Mosquito Life Cycle
Mosquitoes are insects belonging to the order Diptera. They all have two wings, but one unique feature is that mosquito wings have scales. The female mosquitoes’ mouth parts form a long piercing-sucking proboscis. The male doesn’t share this mouth part and cannot pierce a human’s skin. The females need the blood to produce eggs. One thing you may not know about mosquitoes is that their principal food is nectar or a similar sugar source. Mosquito life cycle starts with an egg and grows through a larva, pupa to an adult stage. The larvae are aquatic and the adults are free flying.
Mosquito Breeding Sites
It’s important to clean up around your house because most mosquitoes fly in a radius of about 1 mile from their breeding site!
- Bird Baths: Old stagnate water can lead to breeding site for mosquitos. Change and clean the water every few days.
- Cans and Buckets: Make sure to discard them and store them upside down to not allow water to accumulate.
- Canoes and Boats: Cover with a tarp and put them upside down.
- Cesspools and Septic tanks: Again make sure everything is covered.
- Drainage Basins/Un-level ground: Add dirt to areas where water accumulates after rain, grade dirt to correct the problem areas. Sometimes French drainage systems are needed.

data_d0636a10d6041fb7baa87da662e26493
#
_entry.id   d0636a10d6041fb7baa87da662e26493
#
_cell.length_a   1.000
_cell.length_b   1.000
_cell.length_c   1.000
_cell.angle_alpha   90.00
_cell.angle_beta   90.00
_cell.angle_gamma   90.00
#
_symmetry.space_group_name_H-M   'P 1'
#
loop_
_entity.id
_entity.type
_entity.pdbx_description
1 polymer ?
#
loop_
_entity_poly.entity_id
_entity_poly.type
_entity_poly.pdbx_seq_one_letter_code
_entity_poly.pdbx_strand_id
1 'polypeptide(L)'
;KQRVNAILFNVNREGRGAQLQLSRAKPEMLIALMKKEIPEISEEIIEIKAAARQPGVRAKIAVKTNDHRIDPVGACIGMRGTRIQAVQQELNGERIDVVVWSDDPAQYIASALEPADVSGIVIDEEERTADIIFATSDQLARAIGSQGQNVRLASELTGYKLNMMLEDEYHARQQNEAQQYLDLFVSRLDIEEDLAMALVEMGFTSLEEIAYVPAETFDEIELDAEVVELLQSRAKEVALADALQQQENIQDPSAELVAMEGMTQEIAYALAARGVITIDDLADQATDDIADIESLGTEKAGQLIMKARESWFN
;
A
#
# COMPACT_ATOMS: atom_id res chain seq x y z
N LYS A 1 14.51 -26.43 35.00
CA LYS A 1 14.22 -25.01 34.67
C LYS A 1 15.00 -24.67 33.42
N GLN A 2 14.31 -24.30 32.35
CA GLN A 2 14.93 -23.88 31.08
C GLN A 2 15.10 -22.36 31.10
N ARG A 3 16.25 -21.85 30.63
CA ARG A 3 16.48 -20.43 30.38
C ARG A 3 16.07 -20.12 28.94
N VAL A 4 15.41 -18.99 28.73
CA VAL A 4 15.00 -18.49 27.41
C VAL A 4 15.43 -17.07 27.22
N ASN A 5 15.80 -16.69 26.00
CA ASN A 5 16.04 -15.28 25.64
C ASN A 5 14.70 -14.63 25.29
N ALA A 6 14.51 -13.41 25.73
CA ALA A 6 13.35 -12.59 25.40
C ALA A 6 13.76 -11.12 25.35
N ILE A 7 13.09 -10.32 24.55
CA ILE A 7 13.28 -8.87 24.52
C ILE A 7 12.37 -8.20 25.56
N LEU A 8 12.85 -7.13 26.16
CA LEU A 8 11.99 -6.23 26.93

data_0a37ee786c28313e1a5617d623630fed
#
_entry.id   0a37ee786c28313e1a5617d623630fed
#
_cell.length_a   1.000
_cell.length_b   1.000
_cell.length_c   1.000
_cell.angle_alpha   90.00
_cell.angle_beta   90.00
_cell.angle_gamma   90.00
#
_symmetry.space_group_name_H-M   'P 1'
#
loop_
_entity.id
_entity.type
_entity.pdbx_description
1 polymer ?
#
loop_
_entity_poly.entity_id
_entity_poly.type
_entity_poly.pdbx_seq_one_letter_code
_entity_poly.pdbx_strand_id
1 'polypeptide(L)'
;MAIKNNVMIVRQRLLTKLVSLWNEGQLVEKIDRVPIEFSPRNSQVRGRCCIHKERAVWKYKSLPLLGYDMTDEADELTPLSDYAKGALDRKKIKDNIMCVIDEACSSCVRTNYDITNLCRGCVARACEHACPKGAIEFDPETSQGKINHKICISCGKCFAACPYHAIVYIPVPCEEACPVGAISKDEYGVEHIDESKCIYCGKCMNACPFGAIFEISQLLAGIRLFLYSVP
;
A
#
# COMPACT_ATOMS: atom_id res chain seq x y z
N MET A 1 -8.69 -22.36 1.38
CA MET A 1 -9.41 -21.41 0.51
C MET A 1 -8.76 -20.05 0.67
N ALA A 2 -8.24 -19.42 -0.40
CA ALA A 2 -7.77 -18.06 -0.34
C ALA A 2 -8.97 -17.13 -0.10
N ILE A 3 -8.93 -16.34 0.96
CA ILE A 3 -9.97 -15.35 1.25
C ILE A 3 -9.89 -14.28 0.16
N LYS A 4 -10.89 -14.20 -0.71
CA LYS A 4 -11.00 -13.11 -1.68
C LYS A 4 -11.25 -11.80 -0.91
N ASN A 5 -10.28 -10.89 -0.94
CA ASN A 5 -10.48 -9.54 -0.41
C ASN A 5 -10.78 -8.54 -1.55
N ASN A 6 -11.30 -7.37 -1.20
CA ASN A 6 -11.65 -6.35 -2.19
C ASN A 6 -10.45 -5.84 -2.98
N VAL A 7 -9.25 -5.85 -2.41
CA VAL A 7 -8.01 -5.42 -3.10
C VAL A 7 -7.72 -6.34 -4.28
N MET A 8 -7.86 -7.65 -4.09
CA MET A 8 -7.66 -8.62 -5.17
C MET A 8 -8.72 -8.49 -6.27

- Flower Pots: Drain standing water.
- Gutters: Clean out leaves and debris that trap water, we provide these services as well.
- Leaky faucets: Should be closed tightly as water build-up can create breeding grounds for mosquitoes.
- Old Tires: Don’t allow them to retain water in the yard.
- Toys: Should be placed in an area where they won’t collect rainwater.
- Small Ponds: You can stock these with fish that will eat any developing mosquitos.
- Storm Drains: Check them frequently to insure water flows freely.
- Swimming Pool Tarps: Try to have them sloped so water runs off and doesn’t accumulate on the tarp.
- Wheel Barrows: Store them upside down and do not allow them to store large quantities of water.
- Yard Waste: Lawn cuttings and raked leaves should be removed to prevent potential breeding sites.
Did You Know?
There are about 2,700 species of mosquito, but only 176 species of mosquito are located in the United States!